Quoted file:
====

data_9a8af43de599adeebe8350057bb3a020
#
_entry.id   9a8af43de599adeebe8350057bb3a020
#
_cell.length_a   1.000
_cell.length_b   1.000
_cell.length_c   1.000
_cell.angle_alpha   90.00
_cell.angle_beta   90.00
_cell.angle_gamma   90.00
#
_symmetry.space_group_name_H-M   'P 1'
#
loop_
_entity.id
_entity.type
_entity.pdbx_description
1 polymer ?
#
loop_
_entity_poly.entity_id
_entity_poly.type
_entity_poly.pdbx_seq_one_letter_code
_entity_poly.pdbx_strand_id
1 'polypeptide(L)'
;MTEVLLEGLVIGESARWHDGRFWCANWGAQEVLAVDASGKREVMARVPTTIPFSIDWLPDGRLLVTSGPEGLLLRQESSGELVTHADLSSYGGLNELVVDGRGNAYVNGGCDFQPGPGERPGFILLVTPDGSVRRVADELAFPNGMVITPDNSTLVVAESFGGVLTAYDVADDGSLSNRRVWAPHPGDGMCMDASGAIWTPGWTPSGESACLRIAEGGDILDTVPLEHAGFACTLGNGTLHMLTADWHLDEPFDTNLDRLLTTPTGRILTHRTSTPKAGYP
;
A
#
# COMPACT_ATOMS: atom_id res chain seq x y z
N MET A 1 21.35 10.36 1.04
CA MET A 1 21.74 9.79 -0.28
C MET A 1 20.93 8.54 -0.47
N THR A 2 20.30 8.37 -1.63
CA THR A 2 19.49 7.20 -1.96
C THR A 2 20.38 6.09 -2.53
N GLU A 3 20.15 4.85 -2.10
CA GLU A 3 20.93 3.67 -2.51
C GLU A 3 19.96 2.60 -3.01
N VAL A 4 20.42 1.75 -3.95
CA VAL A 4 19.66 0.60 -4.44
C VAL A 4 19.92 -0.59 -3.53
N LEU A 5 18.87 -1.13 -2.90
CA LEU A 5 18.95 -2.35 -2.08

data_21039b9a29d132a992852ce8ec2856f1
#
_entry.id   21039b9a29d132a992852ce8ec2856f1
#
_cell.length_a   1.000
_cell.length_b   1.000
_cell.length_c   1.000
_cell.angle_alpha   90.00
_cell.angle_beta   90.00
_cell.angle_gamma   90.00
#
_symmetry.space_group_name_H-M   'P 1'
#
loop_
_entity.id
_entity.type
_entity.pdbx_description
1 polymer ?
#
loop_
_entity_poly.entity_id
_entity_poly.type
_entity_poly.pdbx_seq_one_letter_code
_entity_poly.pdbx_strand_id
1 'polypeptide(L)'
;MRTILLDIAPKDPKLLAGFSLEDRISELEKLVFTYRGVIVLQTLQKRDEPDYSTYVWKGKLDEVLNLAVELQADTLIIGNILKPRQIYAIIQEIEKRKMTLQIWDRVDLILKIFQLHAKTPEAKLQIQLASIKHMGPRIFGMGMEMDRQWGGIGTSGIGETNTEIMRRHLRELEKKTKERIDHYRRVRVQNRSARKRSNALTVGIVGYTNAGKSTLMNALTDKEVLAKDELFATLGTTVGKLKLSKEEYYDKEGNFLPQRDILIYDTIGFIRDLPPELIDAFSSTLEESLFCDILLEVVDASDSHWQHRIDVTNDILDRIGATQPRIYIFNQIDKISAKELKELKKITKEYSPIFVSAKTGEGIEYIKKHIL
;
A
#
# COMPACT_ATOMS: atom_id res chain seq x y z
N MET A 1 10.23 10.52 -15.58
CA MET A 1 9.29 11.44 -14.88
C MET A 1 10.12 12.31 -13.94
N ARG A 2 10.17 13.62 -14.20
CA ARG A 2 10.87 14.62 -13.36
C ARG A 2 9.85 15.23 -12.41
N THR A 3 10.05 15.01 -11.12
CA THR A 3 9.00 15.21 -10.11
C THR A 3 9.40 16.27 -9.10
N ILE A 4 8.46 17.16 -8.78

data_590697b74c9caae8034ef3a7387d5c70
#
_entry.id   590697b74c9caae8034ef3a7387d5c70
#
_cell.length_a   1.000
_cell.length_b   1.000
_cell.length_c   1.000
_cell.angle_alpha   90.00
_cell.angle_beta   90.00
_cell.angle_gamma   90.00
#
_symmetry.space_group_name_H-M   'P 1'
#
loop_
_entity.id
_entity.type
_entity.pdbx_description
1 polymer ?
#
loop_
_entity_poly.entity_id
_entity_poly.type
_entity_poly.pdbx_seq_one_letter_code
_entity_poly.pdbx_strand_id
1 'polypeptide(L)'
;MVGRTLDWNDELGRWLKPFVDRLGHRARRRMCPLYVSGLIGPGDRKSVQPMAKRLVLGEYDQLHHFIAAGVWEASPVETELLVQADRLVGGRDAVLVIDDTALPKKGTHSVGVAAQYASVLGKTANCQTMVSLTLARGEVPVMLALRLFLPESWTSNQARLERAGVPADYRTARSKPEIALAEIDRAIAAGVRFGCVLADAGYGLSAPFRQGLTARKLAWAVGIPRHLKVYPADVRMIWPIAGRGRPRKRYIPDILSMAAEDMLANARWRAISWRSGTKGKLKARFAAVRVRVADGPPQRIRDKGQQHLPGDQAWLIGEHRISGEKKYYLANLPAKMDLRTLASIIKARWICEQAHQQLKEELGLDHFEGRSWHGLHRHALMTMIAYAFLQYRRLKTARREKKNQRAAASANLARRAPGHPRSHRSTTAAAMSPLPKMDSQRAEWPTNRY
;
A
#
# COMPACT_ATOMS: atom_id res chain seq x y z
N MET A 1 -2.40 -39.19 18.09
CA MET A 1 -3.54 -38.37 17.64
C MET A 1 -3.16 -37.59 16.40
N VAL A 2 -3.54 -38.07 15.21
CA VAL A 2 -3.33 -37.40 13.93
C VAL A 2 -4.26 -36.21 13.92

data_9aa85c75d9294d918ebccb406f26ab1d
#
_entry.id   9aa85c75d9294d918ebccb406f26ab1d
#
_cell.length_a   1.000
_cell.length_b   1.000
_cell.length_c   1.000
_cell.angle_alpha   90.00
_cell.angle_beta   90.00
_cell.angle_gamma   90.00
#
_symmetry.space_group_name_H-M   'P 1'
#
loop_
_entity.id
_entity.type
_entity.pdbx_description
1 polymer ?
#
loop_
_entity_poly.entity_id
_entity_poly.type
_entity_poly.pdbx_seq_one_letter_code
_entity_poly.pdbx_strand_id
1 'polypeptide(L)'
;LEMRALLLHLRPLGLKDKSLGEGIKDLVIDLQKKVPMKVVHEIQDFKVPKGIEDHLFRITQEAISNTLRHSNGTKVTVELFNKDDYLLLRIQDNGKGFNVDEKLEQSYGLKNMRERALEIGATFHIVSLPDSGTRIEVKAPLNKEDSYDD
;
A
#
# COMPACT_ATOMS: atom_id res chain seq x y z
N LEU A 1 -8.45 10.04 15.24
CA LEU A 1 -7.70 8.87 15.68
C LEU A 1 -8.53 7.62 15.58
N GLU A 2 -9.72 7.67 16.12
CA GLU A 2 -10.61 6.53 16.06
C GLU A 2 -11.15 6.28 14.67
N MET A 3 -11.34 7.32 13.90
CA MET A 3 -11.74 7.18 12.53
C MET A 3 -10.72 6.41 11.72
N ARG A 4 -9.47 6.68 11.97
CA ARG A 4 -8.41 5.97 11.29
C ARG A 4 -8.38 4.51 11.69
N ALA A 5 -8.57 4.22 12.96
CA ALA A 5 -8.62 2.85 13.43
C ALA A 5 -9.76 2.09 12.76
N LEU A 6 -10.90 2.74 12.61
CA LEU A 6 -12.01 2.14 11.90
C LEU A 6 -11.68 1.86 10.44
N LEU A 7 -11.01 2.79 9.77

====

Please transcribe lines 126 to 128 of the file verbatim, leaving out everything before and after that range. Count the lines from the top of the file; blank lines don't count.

_cell.length_b   1.000
_cell.length_c   1.000
_cell.angle_alpha   90.00